[The POWs] in their wild desire to return to England had become quite unmanageable

Ferdinand Hansen An open letter to an English officer and incidentally to the English people

On 30 November British officers visited the camp and addressed the men at the request of the camp commandant. The men were told to be patient, that every effort was being made to return them to England as soon as possible.

Did Andy Duncan step outside the camp while waiting for orders to move out? Other POWs did, enjoying a kind of freedom by exploring the nearby towns and villages of Kaltenkirchen, Lentföhrden and Barmstedt.

A lot of the men go to Hamburg; they get the money by selling soap, cocoa, tea, etc.

Diary of Sergeant A.E. Mead. Extract of entry for 6 December 1918

On 8 December Andy would have learned of a planned move out in the next ten days. After all the rumours and false starts would this really be his last week in Springhirsch camp?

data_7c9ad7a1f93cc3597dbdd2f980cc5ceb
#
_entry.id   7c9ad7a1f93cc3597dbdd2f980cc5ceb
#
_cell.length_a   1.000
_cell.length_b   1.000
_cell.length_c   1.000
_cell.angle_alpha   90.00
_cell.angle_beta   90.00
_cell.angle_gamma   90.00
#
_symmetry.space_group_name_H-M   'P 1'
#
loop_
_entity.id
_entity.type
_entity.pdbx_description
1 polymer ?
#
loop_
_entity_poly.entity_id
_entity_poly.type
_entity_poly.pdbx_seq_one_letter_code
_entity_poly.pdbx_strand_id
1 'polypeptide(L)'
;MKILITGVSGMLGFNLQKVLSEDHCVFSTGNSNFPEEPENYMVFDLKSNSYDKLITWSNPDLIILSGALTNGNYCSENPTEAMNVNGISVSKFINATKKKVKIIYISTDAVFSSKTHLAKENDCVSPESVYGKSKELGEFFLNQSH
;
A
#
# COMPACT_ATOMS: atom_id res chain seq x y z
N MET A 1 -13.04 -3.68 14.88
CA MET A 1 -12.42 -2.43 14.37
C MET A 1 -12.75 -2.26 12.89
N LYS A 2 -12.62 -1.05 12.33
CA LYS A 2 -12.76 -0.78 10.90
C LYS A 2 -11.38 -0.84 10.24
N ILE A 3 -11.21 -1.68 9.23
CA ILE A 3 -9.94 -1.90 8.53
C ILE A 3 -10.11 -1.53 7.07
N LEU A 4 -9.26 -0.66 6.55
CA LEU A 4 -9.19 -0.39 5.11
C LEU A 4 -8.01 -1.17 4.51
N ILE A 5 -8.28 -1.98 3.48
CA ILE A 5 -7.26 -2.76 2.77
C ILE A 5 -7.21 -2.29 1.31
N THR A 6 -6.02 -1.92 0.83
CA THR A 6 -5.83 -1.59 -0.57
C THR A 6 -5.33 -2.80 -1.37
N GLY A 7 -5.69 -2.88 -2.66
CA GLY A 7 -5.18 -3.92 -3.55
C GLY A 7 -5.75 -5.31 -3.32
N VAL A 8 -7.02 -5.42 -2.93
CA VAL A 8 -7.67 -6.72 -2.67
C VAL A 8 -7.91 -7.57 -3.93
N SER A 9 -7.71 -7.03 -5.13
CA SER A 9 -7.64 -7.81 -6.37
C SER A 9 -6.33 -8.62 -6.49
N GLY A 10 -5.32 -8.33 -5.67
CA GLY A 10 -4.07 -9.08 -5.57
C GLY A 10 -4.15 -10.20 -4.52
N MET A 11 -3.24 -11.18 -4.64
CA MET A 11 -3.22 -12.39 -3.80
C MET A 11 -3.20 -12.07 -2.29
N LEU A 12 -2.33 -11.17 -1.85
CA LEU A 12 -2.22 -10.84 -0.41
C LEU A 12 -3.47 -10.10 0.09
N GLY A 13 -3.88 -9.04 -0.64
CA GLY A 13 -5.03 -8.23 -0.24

Sources

NAA: B2455, DUNCAN, A.S. National Archives of Australia.

1918 157 Company Sergeant Major Andrew Steward Duncan 10th Battalion. Australian Red Cross Society Wounded and Missing, Enquiry Bureau files, 1914-18 War 1DRL/0428.

1918 ‘Back from Germany: Prisoners’ Stories of Life in Captivity’. The Scotsman 27 December, p.2. [ONLINE] Available at: http://archive.scotsman.com

Hansen, F. 1921. An open letter to an English officer and incidentally to the English people. 4th ed. Hamburg, Germany: Overseas Publishing Co.

Mead, A.E. Private Papers of A E Mead Imperial War Museum collection 17232.

Milner, L. 1993. Leeds Pals. South Yorkshire, England: Pen & Sword Military.

Featured image: END OF THE WAR. GERMANY SIGNS ARMISTICE. (1918, 12 November) Barrier Miner (Broken Hill, NSW), p. 2. Newspaper article found in Trove and reproduced courtesy of the National Library of Australia.